Interconnections Seam Study explores benefits and costs of enhanced transmission across U.S. electric grid

Periods of intense heat, cold, and other extreme weather can put significant stress on power systems as more people crank up the air conditioning or heat. But what if these periods of power system stress could be alleviated through a more fully integrated electric grid that spans the entire nation and efficiently and strategically shares power resources between regions? A recent study looked at the value of large-scale transmission projects that could accomplish just that.

The U.S. power system is divided into three major grids: the Western Interconnection, the Eastern Interconnection, and the Texas interconnection (overseen by the Electric Reliability Council of Texas, or ERCOT). These three grids operate almost independently of one another and share little power because of limited electricity transfer capacity. However, just east of the Rocky Mountains along the “seam” between the Western Interconnection and Eastern Interconnection, a collection of back-to-back converter stations enables 1,320 megawatts of electricity to flow—which is small compared to the size of the two networks.

Exploring the costs and benefits of enhancing the connections between grids offers insights as to the effects of shared energy resources. Strengthening these interconnections, by adding new or increasing the transfer capacity of existing connections, could help balance energy loads and increase efficient development and use of the nation's abundant energy resources.

NREL researchers Josh Novacheck, Greg Brinkman, Jessica Lau, and former NREL researcher Aaron Bloom teamed up with other Department of Energy (DOE) national laboratories, Iowa State University, and industry to conduct the Interconnections Seam Study. This study, funded by the Wind Energy Technologies Office and DOE’s Office of Electricity, evaluated the costs and benefits of strengthening the connections, or seams, between the western and eastern power grids using high-voltage direct-current (HVDC) technology and minimizing the capital and operational costs of both generation and transmission resources across the United States. The study did not explore connectivity with ERCOT.

A map of the United States. A black dotted line from the top of the map to the bottom shows where the Western Interconnection is separated from the Eastern Interconnection. Solid red lines show how the two power grids could be connected. In the Southwest and Southeast, the map indicates solar resources in that region of the country. In the Midwest and Plains regions, the map indicates wind resources. In the south-central area, the map indicates a mix of wind and solar resources.

Uniting the major regions of the U.S. power system, represented here conceptually, could enhance the ability to harness abundant renewable resources and balance loads across the country. Illustration by Billy Roberts, NREL

The study team conducted a transmission-planning analysis of the Western and Eastern Interconnections through 2038. They developed four transmission designs: (1) one in which existing seam capacity was maintained, (2) one in which back-to-back converter stations were expanded, (3) one that added three new HVDC transmission segments, and (4) one that simulated a national-scale HVDC network. The team then applied each design to eight different scenarios featuring varied assumptions about transmission costs, renewable generation, wind and solar costs, gas prices, and power plant retirements.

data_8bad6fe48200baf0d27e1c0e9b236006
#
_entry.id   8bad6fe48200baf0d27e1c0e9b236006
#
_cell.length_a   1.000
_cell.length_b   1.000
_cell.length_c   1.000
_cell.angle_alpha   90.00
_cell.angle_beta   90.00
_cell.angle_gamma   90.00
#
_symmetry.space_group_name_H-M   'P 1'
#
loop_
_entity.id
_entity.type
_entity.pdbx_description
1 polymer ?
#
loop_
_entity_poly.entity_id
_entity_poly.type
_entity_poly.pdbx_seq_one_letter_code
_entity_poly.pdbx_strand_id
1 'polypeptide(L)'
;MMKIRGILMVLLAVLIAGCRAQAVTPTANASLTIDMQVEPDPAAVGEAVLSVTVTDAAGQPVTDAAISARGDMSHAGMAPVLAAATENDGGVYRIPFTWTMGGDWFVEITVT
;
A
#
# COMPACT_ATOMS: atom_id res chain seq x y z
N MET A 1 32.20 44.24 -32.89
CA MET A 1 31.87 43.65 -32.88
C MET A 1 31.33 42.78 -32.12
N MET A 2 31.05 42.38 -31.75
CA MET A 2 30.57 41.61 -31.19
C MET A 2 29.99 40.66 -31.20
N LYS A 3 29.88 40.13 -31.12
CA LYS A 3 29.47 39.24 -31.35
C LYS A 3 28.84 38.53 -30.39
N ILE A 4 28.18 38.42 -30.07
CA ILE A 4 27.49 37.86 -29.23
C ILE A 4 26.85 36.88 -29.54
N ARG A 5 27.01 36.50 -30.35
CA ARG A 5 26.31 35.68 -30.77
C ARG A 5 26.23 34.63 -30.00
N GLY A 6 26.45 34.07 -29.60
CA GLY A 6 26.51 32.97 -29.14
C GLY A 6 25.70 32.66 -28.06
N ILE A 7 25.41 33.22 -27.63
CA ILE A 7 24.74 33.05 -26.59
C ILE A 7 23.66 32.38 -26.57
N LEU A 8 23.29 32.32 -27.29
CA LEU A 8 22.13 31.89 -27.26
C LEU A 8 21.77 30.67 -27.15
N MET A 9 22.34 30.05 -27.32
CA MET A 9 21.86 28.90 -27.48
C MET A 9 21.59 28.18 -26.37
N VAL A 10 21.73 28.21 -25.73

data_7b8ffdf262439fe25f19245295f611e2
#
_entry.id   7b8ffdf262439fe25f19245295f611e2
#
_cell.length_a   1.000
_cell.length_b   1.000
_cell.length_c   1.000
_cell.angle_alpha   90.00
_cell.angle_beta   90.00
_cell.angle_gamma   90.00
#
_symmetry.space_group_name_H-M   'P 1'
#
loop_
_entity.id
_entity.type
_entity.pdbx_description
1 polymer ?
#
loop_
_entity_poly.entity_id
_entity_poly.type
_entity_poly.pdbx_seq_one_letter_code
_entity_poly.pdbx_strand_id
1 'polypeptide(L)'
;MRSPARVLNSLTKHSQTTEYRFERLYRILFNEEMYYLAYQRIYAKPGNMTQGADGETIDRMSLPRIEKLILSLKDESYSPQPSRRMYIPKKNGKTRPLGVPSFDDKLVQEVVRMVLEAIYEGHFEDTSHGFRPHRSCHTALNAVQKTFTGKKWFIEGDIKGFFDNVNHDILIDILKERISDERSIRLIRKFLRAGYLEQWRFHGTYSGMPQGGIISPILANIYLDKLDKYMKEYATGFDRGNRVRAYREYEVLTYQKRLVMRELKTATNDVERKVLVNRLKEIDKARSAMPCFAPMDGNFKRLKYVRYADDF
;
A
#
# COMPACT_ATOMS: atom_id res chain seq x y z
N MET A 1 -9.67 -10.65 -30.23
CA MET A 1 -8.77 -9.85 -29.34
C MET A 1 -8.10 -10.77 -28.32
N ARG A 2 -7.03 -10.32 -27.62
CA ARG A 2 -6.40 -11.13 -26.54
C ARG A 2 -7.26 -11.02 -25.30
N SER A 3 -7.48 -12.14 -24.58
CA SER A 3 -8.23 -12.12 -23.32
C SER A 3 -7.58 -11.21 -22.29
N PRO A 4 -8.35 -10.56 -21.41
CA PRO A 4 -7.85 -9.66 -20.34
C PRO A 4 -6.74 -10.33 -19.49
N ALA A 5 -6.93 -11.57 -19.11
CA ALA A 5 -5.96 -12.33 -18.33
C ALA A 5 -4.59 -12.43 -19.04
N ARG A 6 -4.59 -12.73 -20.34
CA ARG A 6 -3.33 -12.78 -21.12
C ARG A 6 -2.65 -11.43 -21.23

“Our multimodel approach allowed us to thoroughly evaluate the benefits and costs of the four transmission designs within each of the eight scenarios,” said study technical lead Novacheck.

Through their analysis, the team found that expanding the means for intercontinental transmission would allow more U.S. homes and businesses to efficiently access and optimize their use of both fossil-fuel-based and renewable power when needed—and especially when the power grid was stressed, such as in heat waves or extreme weather.

“Our research showed that cross-seam transmission allowed more efficient use of renewable resources. For example, on hot summer days, excess solar from the Southwest could help serve peak electricity demand in the East. Then, as the sun sets on the West Coast, Midwest wind from the Eastern Interconnection could be sent back in the other direction,” said Novacheck. “By balancing loads across the country, we would be getting the benefit of competitive diversity among loads and among sources of generation.”

In addition, the study’s results showed that, for nearly every scenario studied, the benefits of increasing the transfer capability between the Western and Eastern Interconnections outweighed the costs by a ratio of at least $1.25 in net benefits for every $1 of cost and, in some cases, by a ratio of $2.90 in benefits for every $1 of cost. These benefits included reduced total system costs, such as transmission and generation infrastructure and operational costs.

“These benefit-to-cost ratios either met or exceeded the industry threshold considered necessary to justify transmission investments,” said Novacheck. “This tells us that increasing transmission capacity and sharing generation resources between the Western and Eastern interconnections presents a significant value for all of the scenarios we studied.”

By simulating transmission and generation, the Interconnections Seam Study provides insight into how enhanced transmission could mitigate stresses on the power grid. The study includes areas for potential future work, including assessments of reliability, resilience, security, and the natural gas infrastructure.

Spring 2021 R&D Newsletter

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